If walls could talk... this meat house has been worked in by 4 generations and many friends and family in between. It, along with other cabins at the ranch, were brought in from Labarge, Wyoming in the 1950s. Although a meat house now, it originated as a milk house, bath house, and wash house.
My great grandma had 13 milk cows that she and her daughters would milk twice a day every day. She would pack the milk from the barn to the milk house where she would stain it. The milk house is near the spring with a spring box. She would lower the milk into the box of cool water to keep it cold until they could transport it the five miles to the highway to sell.
There was a wood burning stove in the milk house where they would heat water, that they had to pack up from the spring, to pour in the big bath tub that was in there for bathing. This is where my great grandparents and their five children, along with anyone else staying at the ranch, would wash up.
The building no longer has the bath tub, stove, or milk straining equipment, rather a meat saw. And instead of processing the milk from 13 cows, today we processed the meat from 13 lambs.
One lamb at a time, we pack them in from the walk-in cooler adjacent to the now meat house. Jim, my step-dad, and Koleman, my amazing boyfriend, begin by cutting it into fourths and then all the different cuts, such as chops, ribs, leg bones, and roasts.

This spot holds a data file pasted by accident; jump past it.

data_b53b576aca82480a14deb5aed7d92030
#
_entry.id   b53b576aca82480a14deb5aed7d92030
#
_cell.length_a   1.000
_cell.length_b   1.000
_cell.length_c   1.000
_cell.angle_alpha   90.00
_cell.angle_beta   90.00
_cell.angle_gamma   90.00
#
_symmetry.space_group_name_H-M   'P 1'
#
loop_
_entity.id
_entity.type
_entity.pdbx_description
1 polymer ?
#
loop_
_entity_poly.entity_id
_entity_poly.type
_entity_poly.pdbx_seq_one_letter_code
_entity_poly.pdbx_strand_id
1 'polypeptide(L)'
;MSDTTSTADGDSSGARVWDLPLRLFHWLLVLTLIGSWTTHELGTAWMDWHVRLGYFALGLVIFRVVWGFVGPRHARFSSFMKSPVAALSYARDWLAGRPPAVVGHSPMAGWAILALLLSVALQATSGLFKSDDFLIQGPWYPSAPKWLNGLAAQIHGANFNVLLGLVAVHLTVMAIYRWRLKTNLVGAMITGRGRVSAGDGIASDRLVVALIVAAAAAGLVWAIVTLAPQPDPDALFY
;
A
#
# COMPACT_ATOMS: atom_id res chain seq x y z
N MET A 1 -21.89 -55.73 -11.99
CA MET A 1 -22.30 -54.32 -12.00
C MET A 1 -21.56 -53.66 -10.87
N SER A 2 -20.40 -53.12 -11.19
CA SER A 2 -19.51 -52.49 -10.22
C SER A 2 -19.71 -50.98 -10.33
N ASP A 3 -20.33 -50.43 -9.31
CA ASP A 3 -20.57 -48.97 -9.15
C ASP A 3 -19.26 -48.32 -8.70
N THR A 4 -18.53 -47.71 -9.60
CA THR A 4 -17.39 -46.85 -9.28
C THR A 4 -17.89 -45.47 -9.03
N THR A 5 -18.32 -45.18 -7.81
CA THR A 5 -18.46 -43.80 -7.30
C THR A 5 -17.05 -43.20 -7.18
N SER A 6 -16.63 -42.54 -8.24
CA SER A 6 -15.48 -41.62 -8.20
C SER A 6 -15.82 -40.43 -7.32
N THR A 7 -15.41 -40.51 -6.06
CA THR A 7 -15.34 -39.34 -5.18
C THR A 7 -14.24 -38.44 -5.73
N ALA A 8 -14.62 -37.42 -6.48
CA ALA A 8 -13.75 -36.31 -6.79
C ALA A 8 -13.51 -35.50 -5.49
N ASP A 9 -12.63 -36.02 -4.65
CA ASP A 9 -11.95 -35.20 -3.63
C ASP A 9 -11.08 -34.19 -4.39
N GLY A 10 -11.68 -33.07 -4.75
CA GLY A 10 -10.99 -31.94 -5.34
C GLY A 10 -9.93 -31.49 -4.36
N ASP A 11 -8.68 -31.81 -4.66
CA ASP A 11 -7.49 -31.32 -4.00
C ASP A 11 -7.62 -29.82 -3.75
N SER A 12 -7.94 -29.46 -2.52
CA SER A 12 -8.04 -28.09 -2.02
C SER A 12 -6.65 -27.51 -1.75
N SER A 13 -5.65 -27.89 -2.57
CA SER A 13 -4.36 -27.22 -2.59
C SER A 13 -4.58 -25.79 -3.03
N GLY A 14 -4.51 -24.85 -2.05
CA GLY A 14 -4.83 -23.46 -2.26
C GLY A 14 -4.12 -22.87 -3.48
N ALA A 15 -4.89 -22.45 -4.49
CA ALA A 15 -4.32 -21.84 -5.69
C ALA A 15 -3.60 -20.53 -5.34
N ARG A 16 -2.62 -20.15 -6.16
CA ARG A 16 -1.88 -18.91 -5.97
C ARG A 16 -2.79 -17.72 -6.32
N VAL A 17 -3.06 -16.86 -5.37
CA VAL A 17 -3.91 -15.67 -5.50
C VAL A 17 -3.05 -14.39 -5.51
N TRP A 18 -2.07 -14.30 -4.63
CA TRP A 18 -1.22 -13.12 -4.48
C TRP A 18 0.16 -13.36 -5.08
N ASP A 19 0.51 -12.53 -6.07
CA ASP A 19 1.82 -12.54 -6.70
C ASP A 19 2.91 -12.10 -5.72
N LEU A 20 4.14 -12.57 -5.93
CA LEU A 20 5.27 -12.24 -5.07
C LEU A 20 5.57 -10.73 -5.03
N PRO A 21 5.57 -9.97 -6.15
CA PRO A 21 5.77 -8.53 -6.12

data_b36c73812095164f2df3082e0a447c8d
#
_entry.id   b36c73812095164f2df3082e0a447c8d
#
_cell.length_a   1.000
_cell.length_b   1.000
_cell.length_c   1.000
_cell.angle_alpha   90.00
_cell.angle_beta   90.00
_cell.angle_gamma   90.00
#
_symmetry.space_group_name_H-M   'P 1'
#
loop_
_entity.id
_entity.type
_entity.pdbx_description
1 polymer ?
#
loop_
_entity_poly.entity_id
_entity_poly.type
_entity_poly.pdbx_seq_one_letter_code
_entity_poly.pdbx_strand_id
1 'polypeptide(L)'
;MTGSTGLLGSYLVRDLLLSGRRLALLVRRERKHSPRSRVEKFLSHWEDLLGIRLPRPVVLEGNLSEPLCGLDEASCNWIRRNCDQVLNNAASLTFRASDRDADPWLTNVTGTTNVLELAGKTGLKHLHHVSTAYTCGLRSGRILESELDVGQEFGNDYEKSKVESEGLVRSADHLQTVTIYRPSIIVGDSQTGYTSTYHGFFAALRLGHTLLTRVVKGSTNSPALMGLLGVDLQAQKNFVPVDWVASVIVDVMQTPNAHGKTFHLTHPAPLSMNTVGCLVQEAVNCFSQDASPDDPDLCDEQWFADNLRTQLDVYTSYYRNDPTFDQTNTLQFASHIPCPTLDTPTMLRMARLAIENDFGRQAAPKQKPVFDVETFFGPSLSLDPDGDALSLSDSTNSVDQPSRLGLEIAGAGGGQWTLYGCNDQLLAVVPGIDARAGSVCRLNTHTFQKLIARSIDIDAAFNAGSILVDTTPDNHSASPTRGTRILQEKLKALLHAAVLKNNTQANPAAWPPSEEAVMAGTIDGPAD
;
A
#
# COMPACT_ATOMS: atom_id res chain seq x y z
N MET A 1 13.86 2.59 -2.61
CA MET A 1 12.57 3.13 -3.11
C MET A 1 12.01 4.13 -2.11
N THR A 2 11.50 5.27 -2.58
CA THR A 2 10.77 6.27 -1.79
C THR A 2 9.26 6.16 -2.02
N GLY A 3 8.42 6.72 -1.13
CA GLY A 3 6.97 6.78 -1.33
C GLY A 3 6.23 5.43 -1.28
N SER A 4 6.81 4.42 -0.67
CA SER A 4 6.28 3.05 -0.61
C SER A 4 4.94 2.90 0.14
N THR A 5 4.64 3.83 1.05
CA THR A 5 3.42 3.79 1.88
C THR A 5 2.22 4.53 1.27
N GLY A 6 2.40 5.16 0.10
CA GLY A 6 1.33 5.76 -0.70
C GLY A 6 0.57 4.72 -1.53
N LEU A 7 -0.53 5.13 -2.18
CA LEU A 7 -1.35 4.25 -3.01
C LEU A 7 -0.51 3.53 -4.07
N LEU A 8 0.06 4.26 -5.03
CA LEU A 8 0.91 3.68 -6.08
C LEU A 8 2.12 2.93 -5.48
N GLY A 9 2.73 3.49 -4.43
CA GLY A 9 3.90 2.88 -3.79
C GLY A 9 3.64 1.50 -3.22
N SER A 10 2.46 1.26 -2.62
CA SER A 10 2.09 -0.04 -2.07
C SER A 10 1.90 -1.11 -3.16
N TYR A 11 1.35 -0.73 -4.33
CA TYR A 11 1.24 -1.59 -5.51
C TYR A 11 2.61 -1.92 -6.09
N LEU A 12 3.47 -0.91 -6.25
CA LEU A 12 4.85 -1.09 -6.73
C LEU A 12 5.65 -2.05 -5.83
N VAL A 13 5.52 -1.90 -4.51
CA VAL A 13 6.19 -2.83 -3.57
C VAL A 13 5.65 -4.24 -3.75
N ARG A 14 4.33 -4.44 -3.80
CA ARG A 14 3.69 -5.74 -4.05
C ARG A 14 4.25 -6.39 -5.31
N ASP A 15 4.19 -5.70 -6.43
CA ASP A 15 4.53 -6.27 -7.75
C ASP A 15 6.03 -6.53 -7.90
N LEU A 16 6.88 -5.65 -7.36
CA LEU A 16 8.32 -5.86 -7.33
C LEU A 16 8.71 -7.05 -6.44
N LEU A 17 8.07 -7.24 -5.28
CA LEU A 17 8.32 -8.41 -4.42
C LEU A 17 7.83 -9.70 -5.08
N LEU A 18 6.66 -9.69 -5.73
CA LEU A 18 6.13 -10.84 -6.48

The cuts get passed on to our good friend/hired retiree from west of Reno, Larry, who does any necessary trimming and puts them in plastic bags according to cut and how many are wanted in each package.
My mom and our other good friend/pilot/mountain Lion hunter, Lavern, wrap the sacked meat into freezer wrapping paper.
They pass the finished product to me, where I write what it is and box it, to either be delivered or moved over to one of our freezers.
Of course, the dogs can't miss out on all the action, and the scraps getting tossed out the door to them! (This is only 2 of the 10 that are actually out there patiently waiting for some meat.)
Although it is a lot of work to cut and wrap 13 lambs, it is worth the conversations had amongst friends, and the amazing product we get to share at the end of it as well.
EAT LAMB, wear wool!